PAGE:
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By Brenda Dickerson. Copyright © 2006 by GraceNotes. All rights reserved. Use of this material is subject to usage guidelines. Scripture taken from the NEW INTERNATIONAL VERSION ®.

Budget Vacations

Tue, 2016-03-29 03:09
Photo: Oliver Delgado Want to get away and relax together but can’t afford a fancy vacation? By planning ahead and focusing on what’s most important to you about a vacation, families can enjoy quality experiences together.

The three main expenses of most vacations are travel, activities and food. Have a family meeting to pick the area that ranks highest for you. Then minimize expenses in the others.

To reduce travel costs consider destinations closer to home. If possible, stay overnight with friends or relatives. Or, if you really want a family bonding experience, try camping! You might also enjoy spending your vacation time making day trips from your own home. Check out new and interesting places to visit every day and come home to your own bed at night. Watch for coupons that give discounted prices at local attractions.

Many families like to visit museums and zoos because they are both entertaining and educational. Look for ones that operate on a “donations welcome” basis or have one day a week when entrance fees are waived or reduced. The internet is a great resource for finding this information. You can also purchase tickets in advance on-line for some activities. Then you’ll know your exact cost—no surprises.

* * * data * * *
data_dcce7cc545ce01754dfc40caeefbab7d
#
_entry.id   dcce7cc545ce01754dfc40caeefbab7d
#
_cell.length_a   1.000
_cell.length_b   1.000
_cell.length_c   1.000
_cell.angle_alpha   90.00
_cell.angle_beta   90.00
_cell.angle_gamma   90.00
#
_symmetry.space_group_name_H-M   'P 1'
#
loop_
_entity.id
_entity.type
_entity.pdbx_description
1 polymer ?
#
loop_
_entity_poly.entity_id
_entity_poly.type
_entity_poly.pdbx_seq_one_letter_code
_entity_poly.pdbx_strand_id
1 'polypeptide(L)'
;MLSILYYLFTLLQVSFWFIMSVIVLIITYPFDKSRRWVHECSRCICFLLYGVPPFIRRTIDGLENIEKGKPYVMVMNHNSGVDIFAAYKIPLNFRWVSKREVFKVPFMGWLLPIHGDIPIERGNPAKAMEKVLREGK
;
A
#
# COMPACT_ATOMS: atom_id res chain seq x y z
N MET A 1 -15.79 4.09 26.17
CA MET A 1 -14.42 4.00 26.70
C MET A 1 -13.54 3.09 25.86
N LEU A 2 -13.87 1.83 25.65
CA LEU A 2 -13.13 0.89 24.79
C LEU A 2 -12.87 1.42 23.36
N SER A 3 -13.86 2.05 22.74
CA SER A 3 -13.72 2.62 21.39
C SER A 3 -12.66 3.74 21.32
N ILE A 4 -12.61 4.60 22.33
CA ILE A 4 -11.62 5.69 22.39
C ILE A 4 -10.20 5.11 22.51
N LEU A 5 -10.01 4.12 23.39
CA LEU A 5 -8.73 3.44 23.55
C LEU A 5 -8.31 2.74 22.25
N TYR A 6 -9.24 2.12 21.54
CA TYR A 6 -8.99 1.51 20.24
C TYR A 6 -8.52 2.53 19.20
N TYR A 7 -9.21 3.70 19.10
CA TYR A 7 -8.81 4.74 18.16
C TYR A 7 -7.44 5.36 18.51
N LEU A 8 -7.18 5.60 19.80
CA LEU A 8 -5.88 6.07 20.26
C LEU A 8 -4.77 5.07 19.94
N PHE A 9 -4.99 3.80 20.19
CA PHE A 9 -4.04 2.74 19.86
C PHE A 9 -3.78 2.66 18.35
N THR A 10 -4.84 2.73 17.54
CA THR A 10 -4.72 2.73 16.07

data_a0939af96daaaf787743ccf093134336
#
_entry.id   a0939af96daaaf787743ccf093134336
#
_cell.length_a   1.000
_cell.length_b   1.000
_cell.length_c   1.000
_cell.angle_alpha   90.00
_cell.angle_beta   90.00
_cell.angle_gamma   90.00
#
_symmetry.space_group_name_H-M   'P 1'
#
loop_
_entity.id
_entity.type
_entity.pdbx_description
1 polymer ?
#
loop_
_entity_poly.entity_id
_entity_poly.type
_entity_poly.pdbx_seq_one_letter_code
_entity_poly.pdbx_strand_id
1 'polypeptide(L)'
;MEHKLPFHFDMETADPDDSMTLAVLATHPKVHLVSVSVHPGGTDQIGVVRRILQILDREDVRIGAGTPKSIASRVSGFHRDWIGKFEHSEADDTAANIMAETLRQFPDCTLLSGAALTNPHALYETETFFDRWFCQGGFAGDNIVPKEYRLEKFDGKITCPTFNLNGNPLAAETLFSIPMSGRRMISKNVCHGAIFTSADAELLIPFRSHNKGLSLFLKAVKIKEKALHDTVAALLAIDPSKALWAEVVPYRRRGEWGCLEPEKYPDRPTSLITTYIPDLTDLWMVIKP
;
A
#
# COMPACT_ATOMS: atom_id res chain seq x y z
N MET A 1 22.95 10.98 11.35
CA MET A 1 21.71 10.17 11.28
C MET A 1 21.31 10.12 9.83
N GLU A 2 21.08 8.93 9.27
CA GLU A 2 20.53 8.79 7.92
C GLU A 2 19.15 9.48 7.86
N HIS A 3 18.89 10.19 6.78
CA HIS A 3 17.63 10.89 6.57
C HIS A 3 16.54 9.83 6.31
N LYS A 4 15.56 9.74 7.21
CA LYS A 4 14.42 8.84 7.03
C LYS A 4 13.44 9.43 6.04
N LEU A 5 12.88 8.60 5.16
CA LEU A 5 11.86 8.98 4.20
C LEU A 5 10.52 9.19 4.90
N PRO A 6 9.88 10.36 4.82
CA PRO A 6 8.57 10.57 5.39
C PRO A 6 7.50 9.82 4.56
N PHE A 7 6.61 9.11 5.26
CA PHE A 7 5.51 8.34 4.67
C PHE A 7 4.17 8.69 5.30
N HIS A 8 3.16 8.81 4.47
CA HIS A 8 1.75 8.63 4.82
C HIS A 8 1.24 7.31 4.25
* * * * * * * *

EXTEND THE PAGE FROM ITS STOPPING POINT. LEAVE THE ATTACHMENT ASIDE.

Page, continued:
How to Save

If you’re thinking about taking a package deal vacation, plan to go off-season when rates are substantially reduced. Consider vacationing with another family to share costs – but only if you know them well and have a strong friendship.

As for food, the least expensive way is to pack your own cooler before you leave home. If your trip is lengthy, stop at grocery stores along the way to restock your supply of fresh produce and ice. Also, look for hotels that include breakfast in their prices. At places which allow, bring a shoulder pack with favorite sandwiches and snacks and your own bottled water or fruit juice. Sometimes buying a meal for the family can cost as much as the activity you came for.

By planning ahead and making informed choices your family can enjoy a low-stress vacation doing things you really like without damaging your finances. And remember to take a few photos of your family playing and relaxing so you can reminisce together about your great vacation!

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By Brenda Dickerson. Copyright © 2006 by GraceNotes. All rights reserved. Use of this material is subject to usage guidelines.

Show Them Your Love

Fri, 2016-03-04 03:23